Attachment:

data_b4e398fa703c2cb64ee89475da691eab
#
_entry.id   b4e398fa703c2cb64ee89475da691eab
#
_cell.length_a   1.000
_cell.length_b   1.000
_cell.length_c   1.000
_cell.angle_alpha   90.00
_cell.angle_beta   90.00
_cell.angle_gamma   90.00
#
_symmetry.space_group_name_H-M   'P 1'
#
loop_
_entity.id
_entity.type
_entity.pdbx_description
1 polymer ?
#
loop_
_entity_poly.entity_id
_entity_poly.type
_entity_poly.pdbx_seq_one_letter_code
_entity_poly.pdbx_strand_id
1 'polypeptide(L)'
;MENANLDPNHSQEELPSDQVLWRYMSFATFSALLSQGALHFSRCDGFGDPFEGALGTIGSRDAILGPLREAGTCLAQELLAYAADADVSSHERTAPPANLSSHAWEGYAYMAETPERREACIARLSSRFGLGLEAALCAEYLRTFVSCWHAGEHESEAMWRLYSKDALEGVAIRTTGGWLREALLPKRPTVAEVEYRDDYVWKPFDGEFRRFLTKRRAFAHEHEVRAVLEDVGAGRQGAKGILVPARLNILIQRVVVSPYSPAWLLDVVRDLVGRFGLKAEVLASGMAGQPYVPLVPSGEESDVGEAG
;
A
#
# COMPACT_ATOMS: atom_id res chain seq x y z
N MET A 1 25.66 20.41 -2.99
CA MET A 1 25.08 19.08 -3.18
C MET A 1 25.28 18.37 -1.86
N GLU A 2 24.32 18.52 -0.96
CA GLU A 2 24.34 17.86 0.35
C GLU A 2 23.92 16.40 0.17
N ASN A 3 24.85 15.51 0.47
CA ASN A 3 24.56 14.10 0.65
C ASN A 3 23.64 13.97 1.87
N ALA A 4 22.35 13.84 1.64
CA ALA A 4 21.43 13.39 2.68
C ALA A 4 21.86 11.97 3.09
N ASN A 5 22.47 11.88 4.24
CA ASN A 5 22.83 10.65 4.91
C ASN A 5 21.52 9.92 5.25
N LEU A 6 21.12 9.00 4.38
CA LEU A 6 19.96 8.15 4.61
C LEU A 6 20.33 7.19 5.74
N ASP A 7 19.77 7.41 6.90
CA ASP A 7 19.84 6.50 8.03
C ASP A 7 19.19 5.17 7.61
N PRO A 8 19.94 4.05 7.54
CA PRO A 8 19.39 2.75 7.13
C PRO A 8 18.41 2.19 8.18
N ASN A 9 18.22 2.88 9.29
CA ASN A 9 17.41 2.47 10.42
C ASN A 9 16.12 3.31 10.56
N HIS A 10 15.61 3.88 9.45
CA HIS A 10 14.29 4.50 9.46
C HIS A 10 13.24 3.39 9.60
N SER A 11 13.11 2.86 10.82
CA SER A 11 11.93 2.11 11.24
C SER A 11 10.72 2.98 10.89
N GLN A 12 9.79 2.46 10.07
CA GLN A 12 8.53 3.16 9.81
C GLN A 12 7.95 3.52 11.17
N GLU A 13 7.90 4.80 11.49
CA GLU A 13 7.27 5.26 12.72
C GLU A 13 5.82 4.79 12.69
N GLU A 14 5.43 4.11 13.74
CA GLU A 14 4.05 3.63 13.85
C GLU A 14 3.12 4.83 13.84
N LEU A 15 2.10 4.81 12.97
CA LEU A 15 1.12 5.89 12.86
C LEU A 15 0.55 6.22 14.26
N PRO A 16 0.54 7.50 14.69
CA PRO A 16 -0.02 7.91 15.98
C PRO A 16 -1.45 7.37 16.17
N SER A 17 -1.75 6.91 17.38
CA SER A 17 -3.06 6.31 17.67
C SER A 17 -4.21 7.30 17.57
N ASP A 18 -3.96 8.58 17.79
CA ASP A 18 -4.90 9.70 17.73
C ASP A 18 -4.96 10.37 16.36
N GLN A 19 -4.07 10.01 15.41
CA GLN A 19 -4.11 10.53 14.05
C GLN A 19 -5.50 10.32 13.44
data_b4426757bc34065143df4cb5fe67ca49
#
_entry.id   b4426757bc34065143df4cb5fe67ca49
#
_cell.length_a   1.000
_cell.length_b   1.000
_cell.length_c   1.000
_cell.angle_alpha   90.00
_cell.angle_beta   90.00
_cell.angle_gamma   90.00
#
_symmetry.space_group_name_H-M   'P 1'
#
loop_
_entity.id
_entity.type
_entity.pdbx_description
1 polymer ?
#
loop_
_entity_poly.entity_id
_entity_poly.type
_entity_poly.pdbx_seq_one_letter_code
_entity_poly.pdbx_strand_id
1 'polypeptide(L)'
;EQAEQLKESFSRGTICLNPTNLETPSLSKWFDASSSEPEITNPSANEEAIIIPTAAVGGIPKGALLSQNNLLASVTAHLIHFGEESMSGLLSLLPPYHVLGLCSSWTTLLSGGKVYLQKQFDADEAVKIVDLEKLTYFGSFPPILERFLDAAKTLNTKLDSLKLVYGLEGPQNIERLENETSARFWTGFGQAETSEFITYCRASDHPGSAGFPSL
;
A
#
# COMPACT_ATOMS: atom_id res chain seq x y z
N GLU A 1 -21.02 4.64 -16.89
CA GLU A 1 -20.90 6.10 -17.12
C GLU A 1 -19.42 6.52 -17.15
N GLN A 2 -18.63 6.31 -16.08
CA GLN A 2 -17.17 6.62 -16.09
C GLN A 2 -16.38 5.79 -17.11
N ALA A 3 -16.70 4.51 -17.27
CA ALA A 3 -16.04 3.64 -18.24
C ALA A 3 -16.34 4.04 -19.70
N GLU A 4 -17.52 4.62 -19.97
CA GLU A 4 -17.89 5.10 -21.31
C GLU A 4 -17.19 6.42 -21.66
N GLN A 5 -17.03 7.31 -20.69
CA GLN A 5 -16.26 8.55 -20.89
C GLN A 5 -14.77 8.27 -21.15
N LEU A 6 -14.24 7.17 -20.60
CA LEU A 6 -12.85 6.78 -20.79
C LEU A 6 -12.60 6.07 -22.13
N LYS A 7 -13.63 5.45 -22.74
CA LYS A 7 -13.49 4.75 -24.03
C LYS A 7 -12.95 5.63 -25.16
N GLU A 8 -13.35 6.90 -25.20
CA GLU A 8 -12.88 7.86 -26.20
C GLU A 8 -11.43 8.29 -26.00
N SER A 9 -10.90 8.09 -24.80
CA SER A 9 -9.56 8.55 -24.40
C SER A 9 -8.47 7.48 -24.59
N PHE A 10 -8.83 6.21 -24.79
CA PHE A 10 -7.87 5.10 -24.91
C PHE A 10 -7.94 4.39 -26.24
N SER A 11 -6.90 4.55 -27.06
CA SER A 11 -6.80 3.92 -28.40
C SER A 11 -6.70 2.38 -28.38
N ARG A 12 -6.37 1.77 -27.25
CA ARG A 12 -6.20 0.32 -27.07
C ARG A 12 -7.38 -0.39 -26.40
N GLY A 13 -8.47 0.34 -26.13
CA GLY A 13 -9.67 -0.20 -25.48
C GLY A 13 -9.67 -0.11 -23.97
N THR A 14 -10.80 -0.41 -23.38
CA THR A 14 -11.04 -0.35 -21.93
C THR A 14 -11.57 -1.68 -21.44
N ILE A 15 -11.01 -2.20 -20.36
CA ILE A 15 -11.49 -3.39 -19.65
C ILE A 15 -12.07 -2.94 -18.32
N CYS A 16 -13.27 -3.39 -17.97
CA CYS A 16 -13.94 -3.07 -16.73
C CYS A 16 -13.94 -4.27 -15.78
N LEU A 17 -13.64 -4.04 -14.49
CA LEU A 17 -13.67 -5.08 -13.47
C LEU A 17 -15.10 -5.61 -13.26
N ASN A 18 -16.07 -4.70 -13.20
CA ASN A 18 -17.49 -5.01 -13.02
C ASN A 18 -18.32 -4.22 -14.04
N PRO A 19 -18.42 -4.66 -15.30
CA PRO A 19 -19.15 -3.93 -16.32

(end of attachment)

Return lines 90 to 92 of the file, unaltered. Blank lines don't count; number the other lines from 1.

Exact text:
_entry.id   b4426757bc34065143df4cb5fe67ca49
#
_cell.length_a   1.000